He's someone who the justices know. In my piece in The New Yorker [titled "Up Close and Personal with Anthony Kennedy"], Justice Kennedy said to me that Roberts was a marvelous oral advocate. You know, "We feel like we know him." That's going to stand him in very good stead in a court that takes knowing each other very seriously.

O'BRIEN: So he has their respect. It seems as if he has the proper demeanor to foster that sense of collegiality, which is apparently so important.

TOOBIN: I think the demeanor is very important. You know, it sounds funny to say it, but he looks like a chief justice.

He is not a person of wild mood swings, emotions. He does not have in his history great loud partisanship for one way or the other. He's scholarly, he's very knowledgeable about the law.

I think he will fit into the institution very well. But Justice Byron White said something that many justices have quoted over the years. He said, "When you change one justice, you don't change one justice, you change the whole court."

The dynamics always change. And especially now.

Remember, these nine had been together for 11 years, the longest that one court had ever been together since there were nine justices. So here you're going to have two justices this fall changing, and the dynamics will almost certainly change. And the collegiality, which you talked about, and is certainly real, will it maintain? Maybe yes, maybe no.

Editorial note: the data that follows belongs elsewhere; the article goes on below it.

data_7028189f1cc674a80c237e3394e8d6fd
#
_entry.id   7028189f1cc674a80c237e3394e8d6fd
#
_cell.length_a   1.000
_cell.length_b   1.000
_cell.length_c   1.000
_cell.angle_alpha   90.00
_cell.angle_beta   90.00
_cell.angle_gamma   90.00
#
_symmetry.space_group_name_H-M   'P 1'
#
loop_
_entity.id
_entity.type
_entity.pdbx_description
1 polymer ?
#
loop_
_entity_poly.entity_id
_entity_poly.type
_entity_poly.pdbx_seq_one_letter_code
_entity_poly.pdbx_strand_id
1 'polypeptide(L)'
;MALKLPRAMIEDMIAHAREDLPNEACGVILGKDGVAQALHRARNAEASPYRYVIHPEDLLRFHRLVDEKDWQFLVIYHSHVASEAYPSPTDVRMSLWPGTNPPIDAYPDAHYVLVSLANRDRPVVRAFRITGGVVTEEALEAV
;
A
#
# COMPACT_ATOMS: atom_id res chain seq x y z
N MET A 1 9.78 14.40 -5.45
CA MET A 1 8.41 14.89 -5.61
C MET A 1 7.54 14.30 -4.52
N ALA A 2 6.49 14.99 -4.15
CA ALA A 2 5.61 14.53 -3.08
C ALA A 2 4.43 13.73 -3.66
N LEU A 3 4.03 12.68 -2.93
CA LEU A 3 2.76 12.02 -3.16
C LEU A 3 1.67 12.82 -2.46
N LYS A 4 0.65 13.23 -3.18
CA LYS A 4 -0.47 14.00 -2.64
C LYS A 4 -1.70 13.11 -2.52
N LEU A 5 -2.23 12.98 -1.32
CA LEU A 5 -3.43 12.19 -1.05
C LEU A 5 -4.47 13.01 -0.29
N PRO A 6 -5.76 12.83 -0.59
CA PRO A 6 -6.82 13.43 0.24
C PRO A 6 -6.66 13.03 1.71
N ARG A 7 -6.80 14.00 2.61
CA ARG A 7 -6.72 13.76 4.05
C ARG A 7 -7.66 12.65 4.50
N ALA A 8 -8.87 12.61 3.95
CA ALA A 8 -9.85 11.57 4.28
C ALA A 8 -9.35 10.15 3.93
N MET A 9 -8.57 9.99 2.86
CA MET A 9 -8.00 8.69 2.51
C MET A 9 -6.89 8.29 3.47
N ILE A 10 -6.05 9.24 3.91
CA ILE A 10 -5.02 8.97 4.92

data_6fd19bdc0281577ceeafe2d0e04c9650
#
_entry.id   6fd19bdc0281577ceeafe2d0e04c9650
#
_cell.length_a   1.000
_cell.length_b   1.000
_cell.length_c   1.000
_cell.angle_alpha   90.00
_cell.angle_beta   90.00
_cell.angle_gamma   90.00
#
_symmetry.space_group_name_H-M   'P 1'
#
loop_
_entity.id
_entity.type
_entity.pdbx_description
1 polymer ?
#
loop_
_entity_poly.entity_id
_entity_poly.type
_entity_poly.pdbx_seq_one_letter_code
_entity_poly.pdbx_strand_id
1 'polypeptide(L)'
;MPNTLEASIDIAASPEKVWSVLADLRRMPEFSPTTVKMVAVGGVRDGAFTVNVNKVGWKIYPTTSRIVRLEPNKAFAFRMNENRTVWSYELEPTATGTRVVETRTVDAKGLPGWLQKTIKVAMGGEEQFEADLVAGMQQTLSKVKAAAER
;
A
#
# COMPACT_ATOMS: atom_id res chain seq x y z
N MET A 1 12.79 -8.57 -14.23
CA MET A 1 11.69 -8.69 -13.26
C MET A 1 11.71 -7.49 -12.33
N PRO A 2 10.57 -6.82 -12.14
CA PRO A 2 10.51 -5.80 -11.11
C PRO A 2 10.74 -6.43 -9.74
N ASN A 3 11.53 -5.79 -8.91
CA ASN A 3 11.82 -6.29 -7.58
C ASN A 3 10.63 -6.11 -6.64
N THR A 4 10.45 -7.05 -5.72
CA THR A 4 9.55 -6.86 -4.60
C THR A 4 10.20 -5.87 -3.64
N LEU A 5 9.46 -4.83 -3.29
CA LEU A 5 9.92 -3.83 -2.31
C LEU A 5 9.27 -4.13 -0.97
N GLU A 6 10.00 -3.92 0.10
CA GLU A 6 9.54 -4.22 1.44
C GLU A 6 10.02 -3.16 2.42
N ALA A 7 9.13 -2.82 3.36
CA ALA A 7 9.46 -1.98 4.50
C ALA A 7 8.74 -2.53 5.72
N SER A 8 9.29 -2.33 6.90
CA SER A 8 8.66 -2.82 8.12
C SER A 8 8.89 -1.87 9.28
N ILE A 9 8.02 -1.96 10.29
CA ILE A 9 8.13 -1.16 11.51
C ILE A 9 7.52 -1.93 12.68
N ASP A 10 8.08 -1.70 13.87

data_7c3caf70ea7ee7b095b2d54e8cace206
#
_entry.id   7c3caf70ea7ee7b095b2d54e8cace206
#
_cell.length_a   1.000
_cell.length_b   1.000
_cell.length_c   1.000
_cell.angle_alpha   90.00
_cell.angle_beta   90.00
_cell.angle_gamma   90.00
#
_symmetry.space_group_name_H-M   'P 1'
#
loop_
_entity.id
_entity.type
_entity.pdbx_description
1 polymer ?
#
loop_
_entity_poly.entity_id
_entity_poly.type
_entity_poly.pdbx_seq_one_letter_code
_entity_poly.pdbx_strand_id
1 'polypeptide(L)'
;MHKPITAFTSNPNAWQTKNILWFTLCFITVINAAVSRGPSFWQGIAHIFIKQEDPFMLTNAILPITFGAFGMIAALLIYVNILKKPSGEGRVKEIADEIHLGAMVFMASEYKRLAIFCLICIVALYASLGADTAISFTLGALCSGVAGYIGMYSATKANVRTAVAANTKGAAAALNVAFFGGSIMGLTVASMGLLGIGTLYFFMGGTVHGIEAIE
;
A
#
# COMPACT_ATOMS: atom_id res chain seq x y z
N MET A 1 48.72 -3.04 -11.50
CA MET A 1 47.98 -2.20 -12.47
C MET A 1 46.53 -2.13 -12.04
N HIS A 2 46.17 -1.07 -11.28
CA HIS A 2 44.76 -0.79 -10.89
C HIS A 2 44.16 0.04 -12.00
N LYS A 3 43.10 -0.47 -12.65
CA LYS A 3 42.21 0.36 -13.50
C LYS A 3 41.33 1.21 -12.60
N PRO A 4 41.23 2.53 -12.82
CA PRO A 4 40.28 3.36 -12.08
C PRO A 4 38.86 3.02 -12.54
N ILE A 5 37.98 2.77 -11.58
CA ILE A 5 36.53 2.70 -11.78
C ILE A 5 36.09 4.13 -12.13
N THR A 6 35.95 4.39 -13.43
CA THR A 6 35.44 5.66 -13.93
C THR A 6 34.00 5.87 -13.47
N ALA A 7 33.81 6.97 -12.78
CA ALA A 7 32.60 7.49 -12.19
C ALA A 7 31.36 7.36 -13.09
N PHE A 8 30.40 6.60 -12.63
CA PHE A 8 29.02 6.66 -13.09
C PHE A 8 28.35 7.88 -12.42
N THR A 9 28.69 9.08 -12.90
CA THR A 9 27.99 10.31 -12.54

O'BRIEN: So this decision to upgrade John Roberts seems like a good move. Actually, when you think about it, it seems like, really, given all else that's going on right now, really the only move.

TOOBIN: President Bush has a long to-do list at the moment, longer than he's probably ever had in his presidency. He crosses off a very big item here with, it seems to me, likely very little controversy. And that's a big advantage for him.

A little controversy, but big gain, because John Roberts is likely to be very conservative. That's what President Bush wants. But he's likely to get on the court with relatively little controversy.

O'BRIEN: And when you say that, it should be fairly -- I mean, we've been saying all along he's got a fast track to confirmation. That doesn't change by this announcement this morning, right?

TOOBIN: I don't think so. Although the timing is interesting.

The hearings were supposed to start tomorrow afternoon. They probably won't start, I would suspect, until Thursday at the earliest, because Chief Justice Rehnquist's funeral is now scheduled for Wednesday. So it will be delayed a couple of days.

But, you know, the first Monday in October is about just a month away. They have a little bit of time to give. I don't think there's any way an associate justice can be confirmed in that time.

Certainly either Sandra Day O'Connor will remain on the bench or there will be a vacancy. But the court has dealt with that before. But it looks like Roberts will be there.

O'BRIEN: All right, Jeff Toobin. The piece is out today.

TOOBIN: Correct.

O'BRIEN: The New Yorker: "Up Close and Personal with Anthony Kennedy."